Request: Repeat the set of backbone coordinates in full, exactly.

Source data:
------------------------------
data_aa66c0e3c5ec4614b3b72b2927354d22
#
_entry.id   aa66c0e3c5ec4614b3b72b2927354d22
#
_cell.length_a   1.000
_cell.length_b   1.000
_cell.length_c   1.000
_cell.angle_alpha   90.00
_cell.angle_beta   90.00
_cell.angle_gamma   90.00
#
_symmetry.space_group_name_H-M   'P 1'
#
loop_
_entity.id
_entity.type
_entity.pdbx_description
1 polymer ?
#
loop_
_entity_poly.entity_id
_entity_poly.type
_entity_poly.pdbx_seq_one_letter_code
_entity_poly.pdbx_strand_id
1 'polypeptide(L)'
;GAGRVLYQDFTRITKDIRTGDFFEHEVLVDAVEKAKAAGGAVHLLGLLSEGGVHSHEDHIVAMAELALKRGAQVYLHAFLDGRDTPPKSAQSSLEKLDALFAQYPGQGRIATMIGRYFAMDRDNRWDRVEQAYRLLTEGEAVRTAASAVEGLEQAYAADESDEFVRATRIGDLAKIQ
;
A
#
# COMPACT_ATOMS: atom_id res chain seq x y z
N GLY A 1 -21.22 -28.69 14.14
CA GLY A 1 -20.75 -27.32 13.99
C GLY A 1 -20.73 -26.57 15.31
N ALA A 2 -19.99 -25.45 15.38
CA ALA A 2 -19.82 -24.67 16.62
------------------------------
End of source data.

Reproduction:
data_aa66c0e3c5ec4614b3b72b2927354d22
#
_entry.id   aa66c0e3c5ec4614b3b72b2927354d22
#
_cell.length_a   1.000
_cell.length_b   1.000
_cell.length_c   1.000
_cell.angle_alpha   90.00
_cell.angle_beta   90.00
_cell.angle_gamma   90.00
#
_symmetry.space_group_name_H-M   'P 1'
#
loop_
_entity.id
_entity.type
_entity.pdbx_description
1 polymer ?
#
loop_
_entity_poly.entity_id
_entity_poly.type
_entity_poly.pdbx_seq_one_letter_code
_entity_poly.pdbx_strand_id
1 'polypeptide(L)'
;GAGRVLYQDFTRITKDIRTGDFFEHEVLVDAVEKAKAAGGAVHLLGLLSEGGVHSHEDHIVAMAELALKRGAQVYLHAFLDGRDTPPKSAQSSLEKLDALFAQYPGQGRIATMIGRYFAMDRDNRWDRVEQAYRLLTEGEAVRTAASAVEGLEQAYAADESDEFVRATRIGDLAKIQ
;
A
#
# COMPACT_ATOMS: atom_id res chain seq x y z
N GLY A 1 -21.22 -28.69 14.14
CA GLY A 1 -20.75 -27.32 13.99
C GLY A 1 -20.73 -26.57 15.31
N ALA A 2 -19.99 -25.45 15.38
CA ALA A 2 -19.82 -24.67 16.62